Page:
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11 hours ago, Jeremys Fool said:

The typical tone of falsetto register or M2, has usually a characteristic breathy[2][3] and flute-like sound relatively free of overtones[4][5]—which is more limited than its modal counterpart in both dynamic variation and tone quality.

   This is the KEY aspect of falsetto and distinguishes it from "Modal"(full voice, full head voice). "Relatively free of overtones" It Cannot produce over tones because of the coordination of the vocal folds. The folds become "Locked" into position, Only the thin edges of the vocal folds are vibrating. 

 

11 hours ago, Jeremys Fool said:

The typical tone of falsetto register or M2, has usually a characteristic breathy[2][3] and flute-like sound

   "Typical" means most often but not always. You can use a full modal headvoice and be breathy and flutey and NOT be using Falsetto. Breathy and flutey do not define Falsetto. The coordination of Thin folds and strong CT(cricothyroid) activity and little TA(thyroarytinoid) activity defines falsetto. The outer edge of the vocal folds become "Stiff" They can still Make contact while vibrating and not sound "Breathy" but the sound will still be distinct in tone and vibrational characteristics.

   Full voice can "Mimic" falsetto, Falsetto cannot "Mimic" full voice.

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Clearly, there are many different opinions on what falsetto is. I can find people who will tell you that the clip is ALL falsetto, as well as those who say there is NO falsetto AT ALL.

If we go by the overtone definition, it is not even clear how "relative" "relatively free of overtones" has to be for the sound to be falsetto. It's still a qualitative definition.

I looked at the spectrum of a sample of notes from my clip and there is a clear difference between the notes I would call falsetto, and the other notes. The fundamental frequency is the highest peak for the "falsetto" notes, and the peaks decrease on successive harmonics. On other notes the highest peak is not on the fundamental. So, what I am seeing is not inconsistent with this definition of falsetto. (I know vowel also comes into it, but I took a representative sample.)

In fact, at the end of the quoted article it suggests that falsetto can have a "ring" to it. This is not surprising as you have to take into account what all the filters and resonators may be doing to the source signal. This is a non-linear process that can readily create and accentuate a harmonic, even if you start ONLY with the fundamental.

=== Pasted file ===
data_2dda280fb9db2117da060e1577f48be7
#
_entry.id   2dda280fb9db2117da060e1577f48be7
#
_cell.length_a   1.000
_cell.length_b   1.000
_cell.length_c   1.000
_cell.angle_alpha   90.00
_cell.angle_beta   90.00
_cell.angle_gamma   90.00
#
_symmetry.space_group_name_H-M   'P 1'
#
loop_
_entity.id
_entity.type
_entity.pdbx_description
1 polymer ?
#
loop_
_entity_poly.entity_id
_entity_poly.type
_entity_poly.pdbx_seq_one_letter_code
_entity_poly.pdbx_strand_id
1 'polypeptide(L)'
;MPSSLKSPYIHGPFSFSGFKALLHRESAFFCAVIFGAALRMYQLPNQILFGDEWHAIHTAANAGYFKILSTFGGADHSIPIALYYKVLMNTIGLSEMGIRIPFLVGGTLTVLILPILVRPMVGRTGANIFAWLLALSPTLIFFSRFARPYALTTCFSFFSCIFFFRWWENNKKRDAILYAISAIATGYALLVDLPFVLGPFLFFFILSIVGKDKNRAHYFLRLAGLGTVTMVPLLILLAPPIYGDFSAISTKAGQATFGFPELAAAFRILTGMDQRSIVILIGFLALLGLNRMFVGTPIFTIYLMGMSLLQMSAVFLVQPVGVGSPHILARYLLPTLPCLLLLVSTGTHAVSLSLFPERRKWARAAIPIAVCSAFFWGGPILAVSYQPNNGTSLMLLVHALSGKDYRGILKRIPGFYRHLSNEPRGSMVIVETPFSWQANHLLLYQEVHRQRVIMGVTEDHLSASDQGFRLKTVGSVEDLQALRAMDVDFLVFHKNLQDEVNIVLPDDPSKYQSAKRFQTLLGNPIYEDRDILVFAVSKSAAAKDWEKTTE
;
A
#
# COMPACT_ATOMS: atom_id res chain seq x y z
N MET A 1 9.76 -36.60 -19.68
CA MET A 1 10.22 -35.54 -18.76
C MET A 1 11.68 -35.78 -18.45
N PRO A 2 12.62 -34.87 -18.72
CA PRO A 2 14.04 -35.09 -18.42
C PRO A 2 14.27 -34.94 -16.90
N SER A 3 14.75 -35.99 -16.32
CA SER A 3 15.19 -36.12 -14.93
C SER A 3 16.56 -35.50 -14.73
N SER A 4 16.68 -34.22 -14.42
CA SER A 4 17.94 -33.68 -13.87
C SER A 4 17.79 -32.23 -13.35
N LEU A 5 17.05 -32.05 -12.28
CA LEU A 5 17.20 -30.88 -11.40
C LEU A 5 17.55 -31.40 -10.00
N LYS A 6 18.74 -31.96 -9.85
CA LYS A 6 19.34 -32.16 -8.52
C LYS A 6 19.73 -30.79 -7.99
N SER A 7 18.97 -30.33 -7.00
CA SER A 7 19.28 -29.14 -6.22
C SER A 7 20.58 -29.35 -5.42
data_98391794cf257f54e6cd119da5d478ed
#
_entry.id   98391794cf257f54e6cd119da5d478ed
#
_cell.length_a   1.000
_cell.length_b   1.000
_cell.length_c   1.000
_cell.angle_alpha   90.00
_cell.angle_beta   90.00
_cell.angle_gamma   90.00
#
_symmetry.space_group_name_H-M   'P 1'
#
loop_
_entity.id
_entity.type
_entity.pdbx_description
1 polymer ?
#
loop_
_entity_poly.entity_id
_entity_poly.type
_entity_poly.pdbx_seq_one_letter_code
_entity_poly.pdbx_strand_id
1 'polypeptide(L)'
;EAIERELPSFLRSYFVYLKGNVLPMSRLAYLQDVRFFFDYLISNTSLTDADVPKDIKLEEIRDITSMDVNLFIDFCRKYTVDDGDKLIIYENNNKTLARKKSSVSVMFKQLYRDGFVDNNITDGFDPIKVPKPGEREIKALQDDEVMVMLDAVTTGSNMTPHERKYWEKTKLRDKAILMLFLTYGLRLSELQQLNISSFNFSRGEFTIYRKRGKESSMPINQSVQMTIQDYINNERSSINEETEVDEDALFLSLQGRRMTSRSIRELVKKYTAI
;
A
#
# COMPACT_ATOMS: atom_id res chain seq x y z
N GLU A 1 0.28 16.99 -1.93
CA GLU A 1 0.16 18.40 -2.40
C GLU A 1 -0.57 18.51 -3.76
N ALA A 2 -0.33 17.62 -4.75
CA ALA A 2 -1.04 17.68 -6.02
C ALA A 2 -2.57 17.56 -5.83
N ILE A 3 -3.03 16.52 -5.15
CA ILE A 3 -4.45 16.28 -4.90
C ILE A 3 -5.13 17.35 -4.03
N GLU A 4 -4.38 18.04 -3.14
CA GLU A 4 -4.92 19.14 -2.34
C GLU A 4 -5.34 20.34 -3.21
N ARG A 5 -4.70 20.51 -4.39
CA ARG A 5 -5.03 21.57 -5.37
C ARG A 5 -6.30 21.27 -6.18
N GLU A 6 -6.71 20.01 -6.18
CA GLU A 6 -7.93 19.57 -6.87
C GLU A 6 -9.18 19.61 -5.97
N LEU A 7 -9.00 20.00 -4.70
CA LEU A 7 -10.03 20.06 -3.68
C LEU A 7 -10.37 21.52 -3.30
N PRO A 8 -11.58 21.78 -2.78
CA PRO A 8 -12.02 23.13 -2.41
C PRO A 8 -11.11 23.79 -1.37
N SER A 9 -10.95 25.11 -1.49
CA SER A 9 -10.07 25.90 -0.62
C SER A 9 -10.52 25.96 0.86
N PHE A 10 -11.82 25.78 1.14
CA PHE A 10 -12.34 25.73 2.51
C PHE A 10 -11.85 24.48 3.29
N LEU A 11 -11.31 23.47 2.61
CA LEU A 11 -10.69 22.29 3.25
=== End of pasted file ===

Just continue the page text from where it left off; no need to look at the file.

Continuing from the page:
I even think that falsetto is more a quality than a mode, in that you can bring it in or out in degrees. i.e you can mix it with modes. I don't know exactly how that would work physically (perhaps a portion of the vocal folds are in falsetto mode). I can certainly feel when I am mixing in what I call falsetto. It feels different from simple lightening of the tone.

I don't think that falsetto is measured by airiness. It may be the case for some vocal support methods that rely on vocal fold compression. But other methods allow the air to be held back more independently of vocal fold compression. So the folds can be in falsetto mode without leaking so much air. And then reconnection to modal is not ALWAYS impossible.

Finally, I do feel the transition from falsetto to modal and vice versa, especially if I am looking for it.

A really "simple" example, is "John Brown's Body". In my mind the phases are basically plaintive-plaintive-plaintive-triumphant. For me, going slightly falsetto can introduce that plaintive sound. So you have to be able to mix the falsetto in and out. It is easy to flip (instead of phase) if you are not careful. That is why I say that no song is simple. The so-called "simple" ones help you to practise SOMETHING.

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    I know that people use the term to mean different things. Even the dictionary definition can be used to mean anything above the passaggio because the CT must be involved when singing above G4 in men and G5 in women.

     The definition I use is what I stated Because there is a physical as well as tonal and vibrational change that is distinct from a modal sound , configuration and vibration. The sound can be Airy and flutey and hollow like Mickey Mouse or a Man imitating a Female voice or it can be tight and closed like Beegees singing "Staying Alive".

     What I am calling "Falsetto" others may call "Whistle voice" at too low of a frequency to have the "Whistle" characteristic sound. A separate physical change may take place between the "Falsetto" configuration and "Whistle" configuration.

    At any rate, There is a distinct difference between Falsetto and "headvoice" to my ears. Maybe it is a quality that some others do not listen for or they have been taught to listen for a different quality that I myself do not hear.

   I am not saying that others must use my definition of falsetto, I am merely stating the definition I use and Why I use that definition.

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12 hours ago, MDEW said:

   This is the KEY aspect of falsetto and distinguishes it from "Modal"(full voice, full head voice). "Relatively free of overtones" It Cannot produce over tones because of the coordination of the vocal folds. The folds become "Locked" into position, Only the thin edges of the vocal folds are vibrating. 

 

 

8 hours ago, kickingtone said:

If we go by the overtone definition, it is not even clear how "relative" "relatively free of overtones" has to be for the sound to be falsetto. It's still a qualitative definition.

im pretty sure there is no over tone ringing to me when i do fasetto